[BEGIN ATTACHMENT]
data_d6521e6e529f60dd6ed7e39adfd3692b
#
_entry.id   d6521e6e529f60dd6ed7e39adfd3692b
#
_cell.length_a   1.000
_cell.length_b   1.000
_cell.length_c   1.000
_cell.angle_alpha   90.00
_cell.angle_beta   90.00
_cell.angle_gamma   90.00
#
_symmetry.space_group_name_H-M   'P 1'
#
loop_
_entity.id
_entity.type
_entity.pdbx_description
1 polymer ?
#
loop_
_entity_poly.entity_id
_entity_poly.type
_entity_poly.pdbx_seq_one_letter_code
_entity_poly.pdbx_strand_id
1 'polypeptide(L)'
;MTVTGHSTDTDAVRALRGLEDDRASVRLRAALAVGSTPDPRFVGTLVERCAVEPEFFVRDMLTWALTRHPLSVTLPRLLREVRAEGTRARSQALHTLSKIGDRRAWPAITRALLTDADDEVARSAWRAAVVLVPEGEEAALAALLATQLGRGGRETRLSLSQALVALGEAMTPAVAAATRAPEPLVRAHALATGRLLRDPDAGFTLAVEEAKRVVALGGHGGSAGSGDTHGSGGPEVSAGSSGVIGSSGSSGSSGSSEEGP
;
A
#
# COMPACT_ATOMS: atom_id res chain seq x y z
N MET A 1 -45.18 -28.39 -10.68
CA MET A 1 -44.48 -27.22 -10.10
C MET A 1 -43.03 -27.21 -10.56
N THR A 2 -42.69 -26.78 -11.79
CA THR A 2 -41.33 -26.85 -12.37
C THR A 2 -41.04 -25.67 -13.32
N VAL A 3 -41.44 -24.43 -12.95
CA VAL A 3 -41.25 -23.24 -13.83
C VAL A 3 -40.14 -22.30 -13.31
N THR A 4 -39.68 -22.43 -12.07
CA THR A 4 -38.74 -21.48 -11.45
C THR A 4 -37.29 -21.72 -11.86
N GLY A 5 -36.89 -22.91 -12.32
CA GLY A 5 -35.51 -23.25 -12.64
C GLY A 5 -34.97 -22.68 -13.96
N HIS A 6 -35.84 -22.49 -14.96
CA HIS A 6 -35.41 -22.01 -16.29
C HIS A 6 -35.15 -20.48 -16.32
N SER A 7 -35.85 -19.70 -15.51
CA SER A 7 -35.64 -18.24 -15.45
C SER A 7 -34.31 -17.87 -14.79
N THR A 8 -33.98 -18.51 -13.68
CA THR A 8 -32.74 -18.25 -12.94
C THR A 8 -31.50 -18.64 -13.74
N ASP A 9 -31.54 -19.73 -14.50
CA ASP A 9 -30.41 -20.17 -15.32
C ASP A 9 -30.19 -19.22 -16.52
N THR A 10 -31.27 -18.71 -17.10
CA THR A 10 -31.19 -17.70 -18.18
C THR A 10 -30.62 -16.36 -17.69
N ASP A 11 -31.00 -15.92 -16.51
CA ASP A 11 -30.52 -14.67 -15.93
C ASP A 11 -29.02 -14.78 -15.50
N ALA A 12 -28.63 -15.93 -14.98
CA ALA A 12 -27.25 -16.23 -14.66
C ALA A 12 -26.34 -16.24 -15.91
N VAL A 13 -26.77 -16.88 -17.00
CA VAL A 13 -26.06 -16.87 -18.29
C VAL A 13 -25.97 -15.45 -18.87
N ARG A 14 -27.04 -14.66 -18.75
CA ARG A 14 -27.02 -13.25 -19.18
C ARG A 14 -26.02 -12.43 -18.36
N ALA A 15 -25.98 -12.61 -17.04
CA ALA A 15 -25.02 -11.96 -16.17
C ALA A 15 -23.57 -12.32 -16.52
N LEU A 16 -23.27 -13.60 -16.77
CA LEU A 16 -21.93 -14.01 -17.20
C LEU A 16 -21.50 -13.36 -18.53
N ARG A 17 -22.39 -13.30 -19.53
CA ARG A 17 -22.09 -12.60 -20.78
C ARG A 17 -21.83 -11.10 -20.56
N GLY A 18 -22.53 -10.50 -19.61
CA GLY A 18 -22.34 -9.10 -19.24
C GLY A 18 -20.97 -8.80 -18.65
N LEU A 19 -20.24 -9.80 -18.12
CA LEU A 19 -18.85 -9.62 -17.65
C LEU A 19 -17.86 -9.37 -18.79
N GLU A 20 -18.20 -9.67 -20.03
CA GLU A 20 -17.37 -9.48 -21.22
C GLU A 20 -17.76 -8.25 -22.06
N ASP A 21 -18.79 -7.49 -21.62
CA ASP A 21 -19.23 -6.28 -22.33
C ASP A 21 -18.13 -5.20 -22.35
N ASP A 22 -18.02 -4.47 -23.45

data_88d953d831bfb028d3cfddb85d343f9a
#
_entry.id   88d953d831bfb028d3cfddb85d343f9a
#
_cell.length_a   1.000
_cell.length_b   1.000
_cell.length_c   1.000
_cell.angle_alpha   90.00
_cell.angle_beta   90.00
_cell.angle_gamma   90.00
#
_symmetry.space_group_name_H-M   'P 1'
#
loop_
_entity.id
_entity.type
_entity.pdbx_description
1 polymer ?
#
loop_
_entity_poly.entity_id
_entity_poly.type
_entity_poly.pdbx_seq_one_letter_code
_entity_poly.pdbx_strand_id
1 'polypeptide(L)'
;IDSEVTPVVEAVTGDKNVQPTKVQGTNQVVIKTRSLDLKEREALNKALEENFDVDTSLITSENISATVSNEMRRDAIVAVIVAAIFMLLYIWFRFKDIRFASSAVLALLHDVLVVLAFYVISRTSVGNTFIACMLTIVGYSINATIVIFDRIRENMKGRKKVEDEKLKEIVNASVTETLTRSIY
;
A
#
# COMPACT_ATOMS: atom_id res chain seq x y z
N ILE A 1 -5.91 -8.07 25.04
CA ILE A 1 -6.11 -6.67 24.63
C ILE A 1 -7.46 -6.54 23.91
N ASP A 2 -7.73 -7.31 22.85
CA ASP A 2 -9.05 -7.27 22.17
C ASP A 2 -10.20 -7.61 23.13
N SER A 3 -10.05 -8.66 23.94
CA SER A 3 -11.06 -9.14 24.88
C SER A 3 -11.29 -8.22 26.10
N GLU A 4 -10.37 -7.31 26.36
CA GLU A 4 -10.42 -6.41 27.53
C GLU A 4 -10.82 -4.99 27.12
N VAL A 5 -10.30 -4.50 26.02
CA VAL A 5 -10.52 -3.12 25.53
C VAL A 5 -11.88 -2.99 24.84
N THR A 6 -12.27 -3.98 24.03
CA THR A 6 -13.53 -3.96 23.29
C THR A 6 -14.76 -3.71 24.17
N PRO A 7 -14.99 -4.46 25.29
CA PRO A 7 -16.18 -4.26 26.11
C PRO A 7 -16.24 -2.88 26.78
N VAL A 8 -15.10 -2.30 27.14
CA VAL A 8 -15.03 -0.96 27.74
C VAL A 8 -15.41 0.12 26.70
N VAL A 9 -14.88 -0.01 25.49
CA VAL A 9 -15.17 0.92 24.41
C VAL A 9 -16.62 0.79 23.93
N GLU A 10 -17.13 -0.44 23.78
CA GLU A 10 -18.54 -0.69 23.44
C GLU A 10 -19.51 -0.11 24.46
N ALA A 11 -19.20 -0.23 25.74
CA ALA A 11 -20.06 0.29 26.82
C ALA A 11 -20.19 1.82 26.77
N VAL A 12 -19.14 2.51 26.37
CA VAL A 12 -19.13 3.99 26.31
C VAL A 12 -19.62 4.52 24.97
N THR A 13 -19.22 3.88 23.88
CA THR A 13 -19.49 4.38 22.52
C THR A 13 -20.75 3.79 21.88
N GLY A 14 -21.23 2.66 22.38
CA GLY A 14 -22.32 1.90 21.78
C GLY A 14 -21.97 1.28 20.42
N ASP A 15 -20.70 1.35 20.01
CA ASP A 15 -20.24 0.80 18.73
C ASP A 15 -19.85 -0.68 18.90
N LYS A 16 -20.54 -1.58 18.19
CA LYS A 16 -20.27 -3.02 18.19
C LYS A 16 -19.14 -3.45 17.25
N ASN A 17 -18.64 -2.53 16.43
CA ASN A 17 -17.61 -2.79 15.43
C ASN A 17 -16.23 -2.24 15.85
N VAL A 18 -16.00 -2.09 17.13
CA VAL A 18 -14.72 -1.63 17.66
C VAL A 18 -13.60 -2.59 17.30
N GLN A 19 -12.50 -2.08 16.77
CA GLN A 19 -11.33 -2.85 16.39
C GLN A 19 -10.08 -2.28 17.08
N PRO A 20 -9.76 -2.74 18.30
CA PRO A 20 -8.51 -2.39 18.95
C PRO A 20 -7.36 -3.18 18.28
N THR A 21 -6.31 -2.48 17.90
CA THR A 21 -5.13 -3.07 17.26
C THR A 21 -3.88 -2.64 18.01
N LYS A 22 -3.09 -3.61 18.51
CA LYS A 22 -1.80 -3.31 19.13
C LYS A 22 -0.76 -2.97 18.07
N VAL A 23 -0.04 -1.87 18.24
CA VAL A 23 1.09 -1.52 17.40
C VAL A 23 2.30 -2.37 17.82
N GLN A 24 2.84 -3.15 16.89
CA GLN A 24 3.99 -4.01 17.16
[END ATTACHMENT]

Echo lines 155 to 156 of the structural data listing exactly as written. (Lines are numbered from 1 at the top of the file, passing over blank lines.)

N ALA A 11 -19.20 -0.23 25.74
CA ALA A 11 -20.06 0.29 26.82